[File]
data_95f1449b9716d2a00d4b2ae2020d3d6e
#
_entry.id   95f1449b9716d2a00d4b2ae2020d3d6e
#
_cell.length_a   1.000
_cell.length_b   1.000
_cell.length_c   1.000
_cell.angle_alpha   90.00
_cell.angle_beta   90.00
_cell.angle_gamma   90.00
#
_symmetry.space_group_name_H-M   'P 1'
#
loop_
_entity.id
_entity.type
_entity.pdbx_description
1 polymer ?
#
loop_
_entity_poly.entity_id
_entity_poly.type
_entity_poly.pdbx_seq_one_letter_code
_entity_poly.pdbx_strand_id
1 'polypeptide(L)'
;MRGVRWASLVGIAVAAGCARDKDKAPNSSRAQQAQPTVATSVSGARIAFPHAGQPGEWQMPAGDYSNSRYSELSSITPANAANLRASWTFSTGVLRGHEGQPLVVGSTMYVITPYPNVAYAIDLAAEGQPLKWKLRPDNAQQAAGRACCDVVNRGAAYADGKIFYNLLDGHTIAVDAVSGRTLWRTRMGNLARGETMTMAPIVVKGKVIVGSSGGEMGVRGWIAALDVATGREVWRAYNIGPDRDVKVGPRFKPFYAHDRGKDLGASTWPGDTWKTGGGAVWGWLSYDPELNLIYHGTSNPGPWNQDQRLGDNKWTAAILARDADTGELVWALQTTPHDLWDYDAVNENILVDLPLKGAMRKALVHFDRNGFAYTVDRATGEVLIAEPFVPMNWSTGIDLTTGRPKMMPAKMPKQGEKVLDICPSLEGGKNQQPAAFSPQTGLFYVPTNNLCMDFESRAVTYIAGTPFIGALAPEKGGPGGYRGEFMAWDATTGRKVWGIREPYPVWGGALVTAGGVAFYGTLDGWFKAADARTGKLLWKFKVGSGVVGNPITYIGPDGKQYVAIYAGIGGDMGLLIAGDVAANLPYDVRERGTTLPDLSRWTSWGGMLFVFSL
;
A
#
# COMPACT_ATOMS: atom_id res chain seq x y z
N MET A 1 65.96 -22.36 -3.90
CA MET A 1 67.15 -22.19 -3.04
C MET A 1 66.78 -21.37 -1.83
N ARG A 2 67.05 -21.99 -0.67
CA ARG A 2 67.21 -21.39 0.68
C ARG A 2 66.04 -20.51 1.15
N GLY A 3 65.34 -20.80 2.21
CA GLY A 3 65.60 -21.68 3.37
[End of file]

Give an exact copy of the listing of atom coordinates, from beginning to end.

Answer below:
data_95f1449b9716d2a00d4b2ae2020d3d6e
#
_entry.id   95f1449b9716d2a00d4b2ae2020d3d6e
#
_cell.length_a   1.000
_cell.length_b   1.000
_cell.length_c   1.000
_cell.angle_alpha   90.00
_cell.angle_beta   90.00
_cell.angle_gamma   90.00
#
_symmetry.space_group_name_H-M   'P 1'
#
loop_
_entity.id
_entity.type
_entity.pdbx_description
1 polymer ?
#
loop_
_entity_poly.entity_id
_entity_poly.type
_entity_poly.pdbx_seq_one_letter_code
_entity_poly.pdbx_strand_id
1 'polypeptide(L)'
;MRGVRWASLVGIAVAAGCARDKDKAPNSSRAQQAQPTVATSVSGARIAFPHAGQPGEWQMPAGDYSNSRYSELSSITPANAANLRASWTFSTGVLRGHEGQPLVVGSTMYVITPYPNVAYAIDLAAEGQPLKWKLRPDNAQQAAGRACCDVVNRGAAYADGKIFYNLLDGHTIAVDAVSGRTLWRTRMGNLARGETMTMAPIVVKGKVIVGSSGGEMGVRGWIAALDVATGREVWRAYNIGPDRDVKVGPRFKPFYAHDRGKDLGASTWPGDTWKTGGGAVWGWLSYDPELNLIYHGTSNPGPWNQDQRLGDNKWTAAILARDADTGELVWALQTTPHDLWDYDAVNENILVDLPLKGAMRKALVHFDRNGFAYTVDRATGEVLIAEPFVPMNWSTGIDLTTGRPKMMPAKMPKQGEKVLDICPSLEGGKNQQPAAFSPQTGLFYVPTNNLCMDFESRAVTYIAGTPFIGALAPEKGGPGGYRGEFMAWDATTGRKVWGIREPYPVWGGALVTAGGVAFYGTLDGWFKAADARTGKLLWKFKVGSGVVGNPITYIGPDGKQYVAIYAGIGGDMGLLIAGDVAANLPYDVRERGTTLPDLSRWTSWGGMLFVFSL
;
A
#
# COMPACT_ATOMS: atom_id res chain seq x y z
N MET A 1 65.96 -22.36 -3.90
CA MET A 1 67.15 -22.19 -3.04
C MET A 1 66.78 -21.37 -1.83
N ARG A 2 67.05 -21.99 -0.67
CA ARG A 2 67.21 -21.39 0.68
C ARG A 2 66.04 -20.51 1.15
N GLY A 3 65.34 -20.80 2.21
CA GLY A 3 65.60 -21.68 3.37